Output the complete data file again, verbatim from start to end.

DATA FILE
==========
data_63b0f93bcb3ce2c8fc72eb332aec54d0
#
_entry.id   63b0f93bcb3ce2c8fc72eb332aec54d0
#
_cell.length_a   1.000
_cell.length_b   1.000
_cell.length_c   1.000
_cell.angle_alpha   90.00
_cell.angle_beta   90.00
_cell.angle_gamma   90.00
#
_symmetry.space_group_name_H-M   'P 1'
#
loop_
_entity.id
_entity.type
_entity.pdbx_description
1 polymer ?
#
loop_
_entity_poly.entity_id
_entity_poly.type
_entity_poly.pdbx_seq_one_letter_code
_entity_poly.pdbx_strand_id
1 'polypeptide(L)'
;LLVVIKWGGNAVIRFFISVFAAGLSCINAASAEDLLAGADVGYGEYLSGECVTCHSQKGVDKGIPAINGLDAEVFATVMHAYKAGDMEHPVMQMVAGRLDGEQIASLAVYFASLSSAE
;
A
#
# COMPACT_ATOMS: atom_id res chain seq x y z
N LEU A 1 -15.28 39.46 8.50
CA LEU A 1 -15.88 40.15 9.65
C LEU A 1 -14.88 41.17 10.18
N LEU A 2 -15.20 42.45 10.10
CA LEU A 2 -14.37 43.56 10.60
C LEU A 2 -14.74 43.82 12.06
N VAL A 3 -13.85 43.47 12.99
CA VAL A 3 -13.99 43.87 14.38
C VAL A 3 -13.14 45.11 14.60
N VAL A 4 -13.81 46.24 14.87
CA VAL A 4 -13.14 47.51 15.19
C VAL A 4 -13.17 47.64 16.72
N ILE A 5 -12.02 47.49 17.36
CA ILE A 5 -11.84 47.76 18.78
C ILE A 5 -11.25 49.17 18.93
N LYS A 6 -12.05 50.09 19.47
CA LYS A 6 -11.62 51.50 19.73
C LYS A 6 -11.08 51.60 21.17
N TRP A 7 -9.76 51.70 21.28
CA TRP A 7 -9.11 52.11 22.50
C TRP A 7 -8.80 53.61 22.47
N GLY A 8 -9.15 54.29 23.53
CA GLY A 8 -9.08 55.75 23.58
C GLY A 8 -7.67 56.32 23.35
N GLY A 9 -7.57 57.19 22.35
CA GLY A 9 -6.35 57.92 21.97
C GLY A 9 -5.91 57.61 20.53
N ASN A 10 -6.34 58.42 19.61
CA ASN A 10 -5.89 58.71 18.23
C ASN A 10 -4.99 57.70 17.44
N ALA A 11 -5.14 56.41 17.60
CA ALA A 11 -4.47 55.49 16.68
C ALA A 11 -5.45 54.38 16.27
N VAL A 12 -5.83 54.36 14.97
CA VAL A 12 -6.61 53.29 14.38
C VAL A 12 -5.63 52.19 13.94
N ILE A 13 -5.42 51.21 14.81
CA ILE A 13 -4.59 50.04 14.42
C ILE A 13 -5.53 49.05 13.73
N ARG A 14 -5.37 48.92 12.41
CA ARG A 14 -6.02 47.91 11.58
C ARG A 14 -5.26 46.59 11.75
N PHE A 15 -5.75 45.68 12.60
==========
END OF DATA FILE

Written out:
data_63b0f93bcb3ce2c8fc72eb332aec54d0
#
_entry.id   63b0f93bcb3ce2c8fc72eb332aec54d0
#
_cell.length_a   1.000
_cell.length_b   1.000
_cell.length_c   1.000
_cell.angle_alpha   90.00
_cell.angle_beta   90.00
_cell.angle_gamma   90.00
#
_symmetry.space_group_name_H-M   'P 1'
#
loop_
_entity.id
_entity.type
_entity.pdbx_description
1 polymer ?
#
loop_
_entity_poly.entity_id
_entity_poly.type
_entity_poly.pdbx_seq_one_letter_code
_entity_poly.pdbx_strand_id
1 'polypeptide(L)'
;LLVVIKWGGNAVIRFFISVFAAGLSCINAASAEDLLAGADVGYGEYLSGECVTCHSQKGVDKGIPAINGLDAEVFATVMHAYKAGDMEHPVMQMVAGRLDGEQIASLAVYFASLSSAE
;
A
#
# COMPACT_ATOMS: atom_id res chain seq x y z
N LEU A 1 -15.28 39.46 8.50
CA LEU A 1 -15.88 40.15 9.65
C LEU A 1 -14.88 41.17 10.18
N LEU A 2 -15.20 42.45 10.10
CA LEU A 2 -14.37 43.56 10.60
C LEU A 2 -14.74 43.82 12.06
N VAL A 3 -13.85 43.47 12.99
CA VAL A 3 -13.99 43.87 14.38
C VAL A 3 -13.14 45.11 14.60
N VAL A 4 -13.81 46.24 14.87
CA VAL A 4 -13.14 47.51 15.19
C VAL A 4 -13.17 47.64 16.72
N ILE A 5 -12.02 47.49 17.36
CA ILE A 5 -11.84 47.76 18.78
C ILE A 5 -11.25 49.17 18.93
N LYS A 6 -12.05 50.09 19.47
CA LYS A 6 -11.62 51.50 19.73
C LYS A 6 -11.08 51.60 21.17
N TRP A 7 -9.76 51.70 21.28
CA TRP A 7 -9.11 52.11 22.50
C TRP A 7 -8.80 53.61 22.47
N GLY A 8 -9.15 54.29 23.53
CA GLY A 8 -9.08 55.75 23.58
C GLY A 8 -7.67 56.32 23.35
N GLY A 9 -7.57 57.19 22.35
CA GLY A 9 -6.35 57.92 21.97
C GLY A 9 -5.91 57.61 20.53
N ASN A 10 -6.34 58.42 19.61
CA ASN A 10 -5.89 58.71 18.23
C ASN A 10 -4.99 57.70 17.44
N ALA A 11 -5.14 56.41 17.60
CA ALA A 11 -4.47 55.49 16.68
C ALA A 11 -5.45 54.38 16.27
N VAL A 12 -5.83 54.36 14.97
CA VAL A 12 -6.61 53.29 14.38
C VAL A 12 -5.63 52.19 13.94
N ILE A 13 -5.42 51.21 14.81
CA ILE A 13 -4.59 50.04 14.42
C ILE A 13 -5.53 49.05 13.73
N ARG A 14 -5.37 48.92 12.41
CA ARG A 14 -6.02 47.91 11.58
C ARG A 14 -5.26 46.59 11.75
N PHE A 15 -5.75 45.68 12.60